I think he blessed us with good luck, but we did worry about him running into the spooky coyote pack that we heard while lounging in the hot tub.

Per usual, we enjoyed dining at Bartlett’s …


And cooking for ourselves!


Steve was our newbie, which worked out well since he stressed to impress with some amazing cuisine …


Mary Winn led us in a productivity workshop with some inspiration from Jeff VanderMeer’s The Wonderbook: The Illustrated Guide to Creating Imaginative Fiction and the Pomodoro technique, which many of us are still using daily.



We wrote all over the place …

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Carol can be seen here giving the evil eye to snap-happy Varian during a Pomodoro.

Some of us took breaks to stretch …



I can be spotted yoga-ing in the background.


… or to visit the beach …

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… and when we tired of all of that, we got really goofy …


This is me wearing Varian’s shoes, or, as I prefer to call them, clown shoes


Mary Winn and Carol sizing each other up


Larissa testing the capabilities of Varian’s smartphone camera.


This is either another camera test or the cover for Larissa and Varian’s new chamber pop album


Again, Steve was new

At one point we were even haunted by the ghost of a last-year Friend, Trent Reedy aka The Phantom, who sent each of us a mysterious message. Hylton (aka the plucky Final Girl) and the Phantom traded a series of ominous messages.


And, of course, we took lots of pictures of each other in our many and varied groupings…


The pics in this post were all taken by Varian and Amy Rose!


FIVE of us are Sara Crowe clients


Two of us belonged to the Cliffhangers class


Three of us used to have a Chicago writing group called TOOCF (aka The Other Other Chicago Fire)


Three of us were more recently at VCFA together, write together virtually …


… and MIGHT secretly be triplets separated at birth.


All of us, but especially this one, are prone to mischief.

As you probably can tell, we love each other lots and miss each other terribly.20140920_140214

Chat with Larissa Theule, Author of Fat & Bones


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Larissa TheuleI have the great pleasure of interviewing my friend, Larissa Theule, author of the newly released Fat & Bones: And Other Stories, illustrated by Adam S. Doyle, (Carolrhoda Books, October 2014). I asked her about this delicious collection of interconnected stories set on a farm that is rife with tension, feuding and sacrifice, and the perfect dose of humor in the most surprising places.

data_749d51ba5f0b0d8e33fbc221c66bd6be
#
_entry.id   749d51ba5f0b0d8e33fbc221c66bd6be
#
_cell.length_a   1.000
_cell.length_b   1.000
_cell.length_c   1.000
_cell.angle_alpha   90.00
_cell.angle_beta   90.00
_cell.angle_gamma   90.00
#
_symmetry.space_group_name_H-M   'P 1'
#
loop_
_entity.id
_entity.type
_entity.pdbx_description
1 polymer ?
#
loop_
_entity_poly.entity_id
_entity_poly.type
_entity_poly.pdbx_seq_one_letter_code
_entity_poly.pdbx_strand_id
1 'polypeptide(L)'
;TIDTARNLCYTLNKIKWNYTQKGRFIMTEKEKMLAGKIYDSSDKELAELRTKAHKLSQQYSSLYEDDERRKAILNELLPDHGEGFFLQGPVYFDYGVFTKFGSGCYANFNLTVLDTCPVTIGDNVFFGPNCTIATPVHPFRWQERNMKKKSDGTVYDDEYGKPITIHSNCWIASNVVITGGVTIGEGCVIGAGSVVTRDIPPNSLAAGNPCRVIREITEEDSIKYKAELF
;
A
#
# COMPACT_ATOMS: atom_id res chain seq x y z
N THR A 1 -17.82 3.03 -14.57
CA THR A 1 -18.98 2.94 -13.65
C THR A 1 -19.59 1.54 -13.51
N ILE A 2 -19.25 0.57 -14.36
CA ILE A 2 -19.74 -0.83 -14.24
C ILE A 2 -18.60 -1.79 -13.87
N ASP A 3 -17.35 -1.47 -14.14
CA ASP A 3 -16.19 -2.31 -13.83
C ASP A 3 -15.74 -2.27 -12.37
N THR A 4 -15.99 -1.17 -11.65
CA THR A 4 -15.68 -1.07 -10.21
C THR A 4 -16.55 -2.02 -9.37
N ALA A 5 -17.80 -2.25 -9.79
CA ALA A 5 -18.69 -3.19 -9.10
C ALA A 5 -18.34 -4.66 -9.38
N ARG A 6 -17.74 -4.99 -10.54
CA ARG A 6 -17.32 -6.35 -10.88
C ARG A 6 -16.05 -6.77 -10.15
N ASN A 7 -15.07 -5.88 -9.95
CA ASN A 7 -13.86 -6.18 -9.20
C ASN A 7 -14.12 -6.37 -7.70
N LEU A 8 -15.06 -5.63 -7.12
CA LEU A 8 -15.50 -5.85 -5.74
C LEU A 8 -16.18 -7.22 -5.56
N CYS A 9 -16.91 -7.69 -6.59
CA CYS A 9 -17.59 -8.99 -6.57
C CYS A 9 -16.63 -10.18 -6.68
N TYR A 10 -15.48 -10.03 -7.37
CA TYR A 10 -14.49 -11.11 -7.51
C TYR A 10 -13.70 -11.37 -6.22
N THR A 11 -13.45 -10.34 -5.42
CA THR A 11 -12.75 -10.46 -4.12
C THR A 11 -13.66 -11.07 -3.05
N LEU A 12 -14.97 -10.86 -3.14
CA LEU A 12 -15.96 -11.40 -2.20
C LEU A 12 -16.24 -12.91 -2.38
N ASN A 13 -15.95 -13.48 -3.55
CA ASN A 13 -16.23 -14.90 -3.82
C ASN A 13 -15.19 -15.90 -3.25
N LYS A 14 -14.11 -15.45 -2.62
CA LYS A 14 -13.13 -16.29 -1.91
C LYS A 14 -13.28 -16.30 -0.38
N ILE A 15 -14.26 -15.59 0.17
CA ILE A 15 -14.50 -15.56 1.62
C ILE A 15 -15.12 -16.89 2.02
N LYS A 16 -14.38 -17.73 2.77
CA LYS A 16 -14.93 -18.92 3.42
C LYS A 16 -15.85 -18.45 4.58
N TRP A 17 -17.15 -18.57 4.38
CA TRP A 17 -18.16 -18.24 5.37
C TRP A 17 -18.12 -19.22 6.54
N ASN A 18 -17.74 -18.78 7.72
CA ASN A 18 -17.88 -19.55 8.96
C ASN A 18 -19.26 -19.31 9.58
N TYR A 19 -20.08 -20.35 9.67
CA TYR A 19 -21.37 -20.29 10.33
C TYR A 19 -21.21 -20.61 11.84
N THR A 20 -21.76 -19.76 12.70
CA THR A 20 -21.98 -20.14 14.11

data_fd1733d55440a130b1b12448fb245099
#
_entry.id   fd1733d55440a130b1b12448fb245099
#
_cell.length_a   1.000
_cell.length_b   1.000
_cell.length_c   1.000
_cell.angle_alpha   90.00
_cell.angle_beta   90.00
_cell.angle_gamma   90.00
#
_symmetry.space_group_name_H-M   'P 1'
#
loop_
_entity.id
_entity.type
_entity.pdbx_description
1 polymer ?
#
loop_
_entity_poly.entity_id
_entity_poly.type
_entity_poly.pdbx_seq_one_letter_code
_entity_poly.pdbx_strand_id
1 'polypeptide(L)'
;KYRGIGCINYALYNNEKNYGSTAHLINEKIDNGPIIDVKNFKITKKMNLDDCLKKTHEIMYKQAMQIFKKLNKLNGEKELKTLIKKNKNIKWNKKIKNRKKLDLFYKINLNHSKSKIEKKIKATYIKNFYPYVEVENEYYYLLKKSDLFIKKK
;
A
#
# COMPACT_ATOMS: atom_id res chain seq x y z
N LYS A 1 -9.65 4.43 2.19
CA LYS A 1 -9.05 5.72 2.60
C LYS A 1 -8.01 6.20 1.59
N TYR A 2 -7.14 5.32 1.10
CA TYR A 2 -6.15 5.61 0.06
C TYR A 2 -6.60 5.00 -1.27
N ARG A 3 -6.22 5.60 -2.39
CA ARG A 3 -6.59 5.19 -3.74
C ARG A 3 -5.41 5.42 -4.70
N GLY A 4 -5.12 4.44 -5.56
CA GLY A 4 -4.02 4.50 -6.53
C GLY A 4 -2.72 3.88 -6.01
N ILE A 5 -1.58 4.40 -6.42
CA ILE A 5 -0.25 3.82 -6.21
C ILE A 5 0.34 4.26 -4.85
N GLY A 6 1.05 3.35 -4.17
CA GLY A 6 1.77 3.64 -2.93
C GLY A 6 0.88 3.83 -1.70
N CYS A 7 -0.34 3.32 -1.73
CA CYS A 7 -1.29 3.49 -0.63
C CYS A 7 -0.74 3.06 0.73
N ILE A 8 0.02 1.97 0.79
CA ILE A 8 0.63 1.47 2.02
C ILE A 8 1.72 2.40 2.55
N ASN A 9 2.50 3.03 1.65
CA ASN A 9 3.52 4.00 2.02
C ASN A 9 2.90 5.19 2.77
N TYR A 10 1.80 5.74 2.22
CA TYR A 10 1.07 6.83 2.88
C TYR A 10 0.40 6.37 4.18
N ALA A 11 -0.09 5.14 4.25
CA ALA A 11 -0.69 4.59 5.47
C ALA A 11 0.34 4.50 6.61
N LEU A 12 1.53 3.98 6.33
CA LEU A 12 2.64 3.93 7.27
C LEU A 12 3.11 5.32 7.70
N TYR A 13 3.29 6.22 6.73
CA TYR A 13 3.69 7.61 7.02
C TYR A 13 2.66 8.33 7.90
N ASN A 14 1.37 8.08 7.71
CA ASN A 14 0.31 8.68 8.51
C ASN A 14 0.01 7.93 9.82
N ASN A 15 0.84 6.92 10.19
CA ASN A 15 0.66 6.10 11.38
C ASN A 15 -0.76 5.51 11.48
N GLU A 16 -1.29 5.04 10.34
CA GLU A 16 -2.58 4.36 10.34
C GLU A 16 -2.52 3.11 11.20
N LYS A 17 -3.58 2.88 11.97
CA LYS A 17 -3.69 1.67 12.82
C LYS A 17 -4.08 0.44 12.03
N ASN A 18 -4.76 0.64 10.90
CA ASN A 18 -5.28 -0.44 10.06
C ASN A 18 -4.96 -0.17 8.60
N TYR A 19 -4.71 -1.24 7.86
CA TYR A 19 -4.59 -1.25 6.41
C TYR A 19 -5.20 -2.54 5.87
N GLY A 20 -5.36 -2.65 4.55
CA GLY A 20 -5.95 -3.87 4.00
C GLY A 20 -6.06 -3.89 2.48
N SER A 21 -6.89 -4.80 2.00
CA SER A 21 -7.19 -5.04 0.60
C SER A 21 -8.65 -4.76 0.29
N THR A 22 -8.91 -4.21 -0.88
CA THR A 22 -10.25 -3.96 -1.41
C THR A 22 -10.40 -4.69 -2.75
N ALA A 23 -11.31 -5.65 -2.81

Fat & Bones CoverLinden McNeilly: This is a collection of interconnected stories about those living on a farm that is falling apart. Why did you choose that structure, rather than a novel form, to tell this particular story?

Larissa Theule: The first story in the book was written a year before the others. It’s the story of Bones the farmer and Fat the fairy who hate each other. One of the lines early on says, “Their hatred had grown dense and deep, too thick and round not to roll over everything in its path.” The idea that their venomous dislike for each other wreaks havoc on the world around them seemed like a great opening for other stories. Hatred is never without collateral damage and I wanted to explore how their personal war directly or indirectly affects other creatures on the farm. The short story format allowed me to move the spotlight around the farm and train it on other characters, giving them undivided attention so that they live for a moment with a fullness that would otherwise be denied them in a novel.

LMc: Did you work with the illustrator, back and forth? Or did he do his work after you’d done the final?

LT: Adam S. Doyle is the illustrator and I’m so glad he worked on this book. We didn’t work together but I think we might have had fun if we had. Adam’s illustrations would be beautiful as stand alone works of art but they also serve the book by visually communicating the stories’ strange balance of gravitas and whimsy. Here is his Leonard Grey III who is a terrible excuse for a spider and while going on an adventure loses a great deal of blood to knife-wielding Fat.


Isn’t he perfectly, charmingly ridiculous? Aren’t you appalled by the thought of anyone hurting him? I don’t like spiders but I like this one.

LMc: Can you explain the part self-sacrifice serves in this book?

LT: I’m really glad you asked this question because I think of self-sacrifice as the heart of these stories. Fat and Bones is said to be bleak and cruel. This is true, because war is bleak and cruel and the farm is at war. What interests me more than the war, however, are the choices characters make to either add to the chaos or fight against it. Plenty of characters add to the chaos in sometimes funny and naïve ways, but there are three characters that risk everything for a feeling of rightness they don’t even really understand or have words for.